The Australian and New Zealand Dollars finished lower last week with the Aussie drifting mostly sideways to lower and the Kiwi hitting a multi-year low. Investors really had nothing to celebrate last week with most focused on future central bank rate cuts, even with the United States and China announcing the resumption of trade talks on Thursday, September 5.
President Trump said Beijing was actively reaching out to Washington to resume trade negotiations and “make a deal” to end a spiraling trade war. “I think we’re going to have a deal, because now we’re dealing on proper terms. They understand and we understand,” Mr. Trump said. “Very big things are happening with China.’
Later in the week, the 2-year/10-year U.S. Treasury yield curve inverted, which some believe is signaling a future recession.
On August 29, China said it is willing to calmly resolve the trade dispute with the United States and is against any further escalation in tensions, Gao Feng, spokesman for China’s Ministry of Commerce, said Thursday.
“We firmly reject an escalation of the trade war, and are willing to negotiate and collaborate in order to solve this problem with a calm attitude,” Gao said, according to a CNBC translation of his Mandarin-language remarks. He noted that the Chinese and U.S. trade delegations have maintained “effective” communication.
Shortly after Gao’s comments were released, the United States and China announced that trade talks would begin on Thursday, September 5.
In Australia, Private Capital Expenditure fell 0.5%, lower than the +0.4% forecast. Building Approvals tumbled 9.7%. Traders were looking for a flat reading.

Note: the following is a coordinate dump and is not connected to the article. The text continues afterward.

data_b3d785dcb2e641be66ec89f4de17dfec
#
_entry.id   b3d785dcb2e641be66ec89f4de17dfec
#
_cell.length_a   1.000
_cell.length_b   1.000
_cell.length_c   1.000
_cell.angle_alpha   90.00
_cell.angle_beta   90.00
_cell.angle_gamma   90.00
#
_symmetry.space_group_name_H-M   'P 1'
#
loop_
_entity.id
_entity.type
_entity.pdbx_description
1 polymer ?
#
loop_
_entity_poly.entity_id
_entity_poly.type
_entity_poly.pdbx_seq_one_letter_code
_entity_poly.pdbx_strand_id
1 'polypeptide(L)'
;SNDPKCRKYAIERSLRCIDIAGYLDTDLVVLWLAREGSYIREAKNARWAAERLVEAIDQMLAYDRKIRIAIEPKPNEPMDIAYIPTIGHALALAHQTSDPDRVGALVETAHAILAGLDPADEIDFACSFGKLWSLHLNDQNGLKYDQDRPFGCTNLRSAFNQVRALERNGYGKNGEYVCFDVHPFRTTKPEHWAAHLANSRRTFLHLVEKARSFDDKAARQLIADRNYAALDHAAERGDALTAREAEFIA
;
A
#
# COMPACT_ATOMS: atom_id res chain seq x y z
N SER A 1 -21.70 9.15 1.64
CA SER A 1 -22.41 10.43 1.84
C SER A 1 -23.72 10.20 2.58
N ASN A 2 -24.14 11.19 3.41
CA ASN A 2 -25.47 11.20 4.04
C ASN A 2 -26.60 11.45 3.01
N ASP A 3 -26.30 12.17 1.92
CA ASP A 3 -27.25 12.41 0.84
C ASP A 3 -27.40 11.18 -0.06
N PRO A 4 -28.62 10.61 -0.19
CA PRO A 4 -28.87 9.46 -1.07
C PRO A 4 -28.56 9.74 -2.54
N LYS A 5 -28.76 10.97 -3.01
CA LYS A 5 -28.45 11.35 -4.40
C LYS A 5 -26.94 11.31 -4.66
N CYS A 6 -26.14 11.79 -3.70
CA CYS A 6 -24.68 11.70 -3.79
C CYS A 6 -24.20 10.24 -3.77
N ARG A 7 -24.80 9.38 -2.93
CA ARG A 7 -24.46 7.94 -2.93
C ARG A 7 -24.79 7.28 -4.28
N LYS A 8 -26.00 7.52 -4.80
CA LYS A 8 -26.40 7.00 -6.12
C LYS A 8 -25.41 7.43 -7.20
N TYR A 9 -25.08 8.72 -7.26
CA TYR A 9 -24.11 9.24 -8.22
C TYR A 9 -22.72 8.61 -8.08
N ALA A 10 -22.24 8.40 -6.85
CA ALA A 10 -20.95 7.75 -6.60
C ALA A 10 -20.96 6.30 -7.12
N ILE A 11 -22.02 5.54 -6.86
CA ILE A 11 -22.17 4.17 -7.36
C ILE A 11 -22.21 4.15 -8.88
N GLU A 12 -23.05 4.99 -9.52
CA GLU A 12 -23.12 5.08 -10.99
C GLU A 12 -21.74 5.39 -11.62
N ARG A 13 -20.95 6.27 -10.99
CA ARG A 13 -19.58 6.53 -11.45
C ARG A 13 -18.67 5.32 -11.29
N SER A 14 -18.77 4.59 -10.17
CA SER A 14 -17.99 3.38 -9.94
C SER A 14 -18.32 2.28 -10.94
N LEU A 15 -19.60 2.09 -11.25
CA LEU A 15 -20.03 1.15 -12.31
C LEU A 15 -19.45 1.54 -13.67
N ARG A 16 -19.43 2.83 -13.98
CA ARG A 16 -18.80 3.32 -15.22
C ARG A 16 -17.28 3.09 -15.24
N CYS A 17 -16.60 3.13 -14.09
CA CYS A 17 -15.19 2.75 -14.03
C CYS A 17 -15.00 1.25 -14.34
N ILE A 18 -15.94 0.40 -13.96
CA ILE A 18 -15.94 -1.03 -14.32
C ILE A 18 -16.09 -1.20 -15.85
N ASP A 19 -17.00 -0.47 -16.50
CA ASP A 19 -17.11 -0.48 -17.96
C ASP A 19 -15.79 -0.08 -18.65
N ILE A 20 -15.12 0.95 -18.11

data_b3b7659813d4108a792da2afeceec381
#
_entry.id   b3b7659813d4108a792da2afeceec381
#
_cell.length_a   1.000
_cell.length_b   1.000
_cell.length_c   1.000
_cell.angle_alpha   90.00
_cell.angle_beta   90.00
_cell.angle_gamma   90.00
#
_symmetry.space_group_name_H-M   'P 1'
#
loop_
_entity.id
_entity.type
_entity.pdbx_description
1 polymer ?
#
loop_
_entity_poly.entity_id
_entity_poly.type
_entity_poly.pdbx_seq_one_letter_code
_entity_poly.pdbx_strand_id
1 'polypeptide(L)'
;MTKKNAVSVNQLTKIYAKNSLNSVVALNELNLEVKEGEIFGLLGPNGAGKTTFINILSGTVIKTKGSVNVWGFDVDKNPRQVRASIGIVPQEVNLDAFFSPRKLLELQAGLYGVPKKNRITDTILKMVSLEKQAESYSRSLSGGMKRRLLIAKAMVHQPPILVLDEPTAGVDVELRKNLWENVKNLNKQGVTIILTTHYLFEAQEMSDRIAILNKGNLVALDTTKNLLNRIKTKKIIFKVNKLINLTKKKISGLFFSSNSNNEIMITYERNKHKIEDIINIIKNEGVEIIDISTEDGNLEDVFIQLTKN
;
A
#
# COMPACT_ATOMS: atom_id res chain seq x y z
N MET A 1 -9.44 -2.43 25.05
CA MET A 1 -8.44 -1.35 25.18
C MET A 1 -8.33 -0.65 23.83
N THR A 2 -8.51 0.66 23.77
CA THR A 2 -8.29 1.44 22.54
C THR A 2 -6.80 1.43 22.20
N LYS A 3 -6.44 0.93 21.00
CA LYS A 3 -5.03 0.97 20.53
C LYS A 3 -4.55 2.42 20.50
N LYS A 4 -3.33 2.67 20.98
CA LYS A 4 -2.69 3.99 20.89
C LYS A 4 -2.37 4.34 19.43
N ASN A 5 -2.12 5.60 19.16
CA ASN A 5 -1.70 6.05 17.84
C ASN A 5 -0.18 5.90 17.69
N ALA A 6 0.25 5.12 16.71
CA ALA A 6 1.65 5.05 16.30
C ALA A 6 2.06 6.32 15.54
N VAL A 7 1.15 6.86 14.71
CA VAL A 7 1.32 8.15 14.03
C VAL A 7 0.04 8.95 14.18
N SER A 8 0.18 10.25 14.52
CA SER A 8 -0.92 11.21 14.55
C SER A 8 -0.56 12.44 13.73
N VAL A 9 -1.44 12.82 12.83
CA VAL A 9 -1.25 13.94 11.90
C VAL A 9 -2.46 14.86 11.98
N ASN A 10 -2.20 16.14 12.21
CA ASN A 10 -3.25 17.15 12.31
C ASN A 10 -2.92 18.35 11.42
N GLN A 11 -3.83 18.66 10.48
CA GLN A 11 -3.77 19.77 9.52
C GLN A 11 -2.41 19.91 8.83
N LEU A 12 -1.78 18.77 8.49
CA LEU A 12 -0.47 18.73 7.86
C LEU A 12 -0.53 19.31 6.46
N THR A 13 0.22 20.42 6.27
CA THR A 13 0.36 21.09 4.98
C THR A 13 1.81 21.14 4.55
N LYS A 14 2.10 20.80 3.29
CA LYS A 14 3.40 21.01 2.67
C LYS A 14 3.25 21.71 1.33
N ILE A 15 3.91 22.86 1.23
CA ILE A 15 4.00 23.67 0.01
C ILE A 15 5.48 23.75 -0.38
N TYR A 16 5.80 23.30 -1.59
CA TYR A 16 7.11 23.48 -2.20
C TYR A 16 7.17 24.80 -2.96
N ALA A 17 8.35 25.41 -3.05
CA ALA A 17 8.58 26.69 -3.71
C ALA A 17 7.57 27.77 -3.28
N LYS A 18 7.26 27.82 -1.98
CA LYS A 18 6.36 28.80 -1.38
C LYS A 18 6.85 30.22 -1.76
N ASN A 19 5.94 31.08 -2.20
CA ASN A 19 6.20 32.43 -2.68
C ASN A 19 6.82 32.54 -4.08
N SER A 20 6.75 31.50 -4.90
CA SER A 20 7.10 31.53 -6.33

In other news, Reserve Bank of Australia (RBA) deputy governor Guy Debelle said it’s possible interest rates could fall to almost zero and the bank may resort to unconventional stimulus measures in order to “achieve our objectives”.
When asked how low the cash rate could potentially fall, Dr. Debelle said international experience suggested it could ultimately drop to between zero and 0.5 percent.
Debelle also said “hopefully” the RBA doesn’t need to worry about moving rates to almost zero.
New Zealand News
In New Zealand, ANZ Business Confidence fell to -52.3 from -44.3.
Overall business confidence as measured by ANZ’s Business Outlook Survey has plunged to its lowest level since April 2008. The ANZ economist summed the report with the headline, “Business Confidence: Nothing Good to Say About it”.
ANZ’s chief economist Sharon Zollner said that most activity indicators fell again in August “to even weaker levels”. “Employment, investment and export intentions all fell to dismal levels, along with profit expectations.”
Early September 3, Australian traders will get the opportunity to react the monthly Retail Sales report. It is expected to come in at 0.2%. Later in the day, the Reserve Bank of Australia (RBA) is expected to leave its benchmark interest rate unchanged and probably indicate a rate cut in October.
On September 4, the government will release its latest quarterly GDP report. It is expected to show the economy grew 0.5%, up from 0.4%.
Other catalysts this week are the resumption of trade talks on September 5 and Friday’s U.S. Non-Farm Payrolls report. Investors will likely be trading off of daily progress reports from the trade talks.
The U.S. Non-Farm Employment Change is expected to show the economy added 168K jobs in August, up from 164K. Average Hourly Earnings are expected to come in at 0.3%, matching last month’s increase. The Unemployment Rate is expected to hold steady at 3.7%.
Late in the afternoon on Friday, Fed Chair Jerome Powell is scheduled to speak.
This article was originally posted on FX Empire
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